Before The Killing, the Texas-raised actress appeared in one-off episodes of the requisite shows: CSI, Law & Order, Without a Trace. Her biggest credit was playing twin sisters on HBO’s Mormon-drama Big Love (funnily enough, Enos was herself raised Mormon). “The role was just the right size,” she recalls. “It was very mature, it was a great character, but it wasn’t so big that it was overwhelming… There’s no question in my mind that doing Big Love led directly to getting The Killing.”
In turn The Killing, which premiered in 2011, led to high-profile roles for Enos in commercial films (Gangster Squad, World War Z, Sabotage) opposite very famous names (Brad Pitt, Josh Brolin, Reese Witherspoon). At the end of August, she’ll play Chloë Grace Moretz’s mother in the teen weepie, If I Stay. “It’s beautiful,” Enos comments happily.
EMMA BROWN: What do you think Sarah’s best and worst qualities are?
MIREILLE ENOS: I actually think her best and worst qualities are the same—it’s just how far she pushes it. Her dedication to her work and her stubbornness are wonderful qualities. But then she pushes it too far, and she puts herself at risk, and her health, and that’s the worst side of herself. Also her unwillingness to give up—when you think about her as a mother, which is definitely a very difficult aspect of her life, she keeps trying. She keeps showing up and trying to do better. There’s this wonderful quote that I love, which is, “Try again, fail again, fail better,” and I think that really describes Sarah.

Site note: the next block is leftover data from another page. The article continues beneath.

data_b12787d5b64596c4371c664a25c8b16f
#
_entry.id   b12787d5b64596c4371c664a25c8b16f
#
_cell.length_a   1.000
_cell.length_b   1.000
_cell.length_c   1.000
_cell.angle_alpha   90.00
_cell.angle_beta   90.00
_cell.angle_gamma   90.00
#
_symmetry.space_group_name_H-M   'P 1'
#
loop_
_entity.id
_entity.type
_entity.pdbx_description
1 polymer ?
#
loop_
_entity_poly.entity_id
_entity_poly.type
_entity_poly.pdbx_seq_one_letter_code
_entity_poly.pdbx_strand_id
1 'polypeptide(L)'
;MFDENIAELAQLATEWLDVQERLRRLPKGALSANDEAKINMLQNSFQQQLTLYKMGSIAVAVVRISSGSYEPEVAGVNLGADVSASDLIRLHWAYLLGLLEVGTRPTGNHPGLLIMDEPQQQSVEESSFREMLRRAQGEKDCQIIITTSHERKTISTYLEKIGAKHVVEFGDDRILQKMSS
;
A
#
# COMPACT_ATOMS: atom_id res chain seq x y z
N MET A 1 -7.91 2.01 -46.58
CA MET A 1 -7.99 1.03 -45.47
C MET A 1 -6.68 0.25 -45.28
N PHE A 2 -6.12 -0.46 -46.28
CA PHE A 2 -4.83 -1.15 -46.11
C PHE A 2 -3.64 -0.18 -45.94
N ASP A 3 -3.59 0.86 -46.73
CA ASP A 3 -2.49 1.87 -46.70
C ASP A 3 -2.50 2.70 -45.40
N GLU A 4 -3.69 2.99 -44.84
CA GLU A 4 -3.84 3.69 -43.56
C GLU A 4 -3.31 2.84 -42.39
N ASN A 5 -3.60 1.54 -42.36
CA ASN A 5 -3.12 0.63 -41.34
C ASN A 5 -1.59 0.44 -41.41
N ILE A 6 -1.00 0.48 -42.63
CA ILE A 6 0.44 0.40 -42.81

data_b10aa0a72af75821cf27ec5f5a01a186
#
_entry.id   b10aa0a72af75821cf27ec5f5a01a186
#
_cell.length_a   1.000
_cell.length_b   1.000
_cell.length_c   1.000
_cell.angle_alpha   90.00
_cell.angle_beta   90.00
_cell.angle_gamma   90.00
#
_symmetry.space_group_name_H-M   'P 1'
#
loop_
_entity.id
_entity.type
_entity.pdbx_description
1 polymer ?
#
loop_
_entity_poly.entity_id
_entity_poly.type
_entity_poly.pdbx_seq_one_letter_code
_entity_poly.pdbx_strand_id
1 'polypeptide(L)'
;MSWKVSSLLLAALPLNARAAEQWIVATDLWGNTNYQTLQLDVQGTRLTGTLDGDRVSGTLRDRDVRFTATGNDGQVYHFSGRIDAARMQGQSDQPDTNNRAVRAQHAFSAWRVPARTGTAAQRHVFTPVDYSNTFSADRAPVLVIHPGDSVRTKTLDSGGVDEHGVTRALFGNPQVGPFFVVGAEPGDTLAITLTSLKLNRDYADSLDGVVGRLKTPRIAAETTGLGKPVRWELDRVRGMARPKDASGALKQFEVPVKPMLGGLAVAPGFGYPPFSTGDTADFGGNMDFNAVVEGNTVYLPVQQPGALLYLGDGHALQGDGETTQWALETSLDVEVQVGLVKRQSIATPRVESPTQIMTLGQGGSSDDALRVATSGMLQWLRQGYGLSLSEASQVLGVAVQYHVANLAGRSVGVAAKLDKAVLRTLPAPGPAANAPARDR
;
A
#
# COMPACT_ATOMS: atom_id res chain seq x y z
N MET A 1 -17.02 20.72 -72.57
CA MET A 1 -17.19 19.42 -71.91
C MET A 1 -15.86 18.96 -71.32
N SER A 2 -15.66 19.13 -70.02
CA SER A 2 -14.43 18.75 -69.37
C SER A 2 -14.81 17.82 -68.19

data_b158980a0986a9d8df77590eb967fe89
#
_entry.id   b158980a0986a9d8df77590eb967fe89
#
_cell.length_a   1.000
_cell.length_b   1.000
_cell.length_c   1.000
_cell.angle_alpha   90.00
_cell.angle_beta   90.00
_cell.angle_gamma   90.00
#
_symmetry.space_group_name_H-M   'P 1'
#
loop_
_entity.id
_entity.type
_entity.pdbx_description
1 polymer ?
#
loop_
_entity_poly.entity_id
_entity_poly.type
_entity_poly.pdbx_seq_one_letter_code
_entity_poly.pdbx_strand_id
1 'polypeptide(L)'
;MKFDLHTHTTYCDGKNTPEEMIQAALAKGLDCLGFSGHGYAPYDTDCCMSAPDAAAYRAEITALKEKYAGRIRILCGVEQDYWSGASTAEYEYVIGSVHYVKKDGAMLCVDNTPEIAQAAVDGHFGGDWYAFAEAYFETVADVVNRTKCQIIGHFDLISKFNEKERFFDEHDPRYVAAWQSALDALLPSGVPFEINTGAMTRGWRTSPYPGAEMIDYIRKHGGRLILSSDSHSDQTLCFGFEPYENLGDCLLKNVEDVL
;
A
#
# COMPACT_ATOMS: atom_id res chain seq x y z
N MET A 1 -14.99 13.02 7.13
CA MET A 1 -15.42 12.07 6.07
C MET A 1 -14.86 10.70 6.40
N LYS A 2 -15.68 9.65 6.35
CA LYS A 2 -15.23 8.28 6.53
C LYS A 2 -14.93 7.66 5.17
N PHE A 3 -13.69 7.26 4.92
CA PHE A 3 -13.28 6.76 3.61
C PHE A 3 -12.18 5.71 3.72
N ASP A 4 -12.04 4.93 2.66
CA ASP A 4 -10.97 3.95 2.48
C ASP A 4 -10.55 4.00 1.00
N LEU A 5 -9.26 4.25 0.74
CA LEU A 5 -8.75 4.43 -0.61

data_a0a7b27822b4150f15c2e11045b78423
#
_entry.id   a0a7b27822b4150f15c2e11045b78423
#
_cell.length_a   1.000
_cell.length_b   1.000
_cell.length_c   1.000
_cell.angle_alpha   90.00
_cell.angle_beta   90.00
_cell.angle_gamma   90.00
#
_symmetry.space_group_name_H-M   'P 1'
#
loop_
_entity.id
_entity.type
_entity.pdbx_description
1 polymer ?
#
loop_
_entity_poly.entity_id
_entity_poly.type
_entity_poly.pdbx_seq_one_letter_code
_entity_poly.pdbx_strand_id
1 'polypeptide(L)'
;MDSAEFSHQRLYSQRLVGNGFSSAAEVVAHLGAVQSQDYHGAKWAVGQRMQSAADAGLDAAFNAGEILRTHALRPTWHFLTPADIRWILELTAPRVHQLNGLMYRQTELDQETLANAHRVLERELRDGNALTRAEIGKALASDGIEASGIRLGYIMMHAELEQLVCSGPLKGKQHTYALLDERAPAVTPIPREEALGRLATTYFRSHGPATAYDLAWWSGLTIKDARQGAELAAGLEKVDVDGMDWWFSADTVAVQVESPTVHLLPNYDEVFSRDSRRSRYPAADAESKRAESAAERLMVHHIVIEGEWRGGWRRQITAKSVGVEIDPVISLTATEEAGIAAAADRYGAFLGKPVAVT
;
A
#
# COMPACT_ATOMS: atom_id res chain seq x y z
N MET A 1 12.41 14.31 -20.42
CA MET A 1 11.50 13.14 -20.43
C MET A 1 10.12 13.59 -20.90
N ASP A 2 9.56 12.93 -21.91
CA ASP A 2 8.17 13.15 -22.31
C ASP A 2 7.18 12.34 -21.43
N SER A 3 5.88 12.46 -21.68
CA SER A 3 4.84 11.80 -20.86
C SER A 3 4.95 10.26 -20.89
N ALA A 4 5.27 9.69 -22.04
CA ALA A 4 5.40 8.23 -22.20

BROWN: Do you think that she likes herself?
ENOS: I don’t think she always does like herself. Particularly in this season she’s having a hard time liking herself; there’s a lot of self-loathing going on. I think she likes herself better than she likes a lot of other people, but she has a hard time with herself, and especially after making that horrible choice.
BROWN: In previous seasons, Linden and Holder have held each other up. In this season they seem to be bringing each other down. Do you feel like they help or hinder each other?
ENOS: Mostly they help each other. They’re both pretty broken people and they just happen to be broken in different ways and that has benefited them. They’ve been able to balance one another out. Holding this kind of a secret is so toxic, and it moves their relationship into a new arena of intimacy and it also opens the door for them to wound each other more than ever. I don’t think they’re very good for each other this year.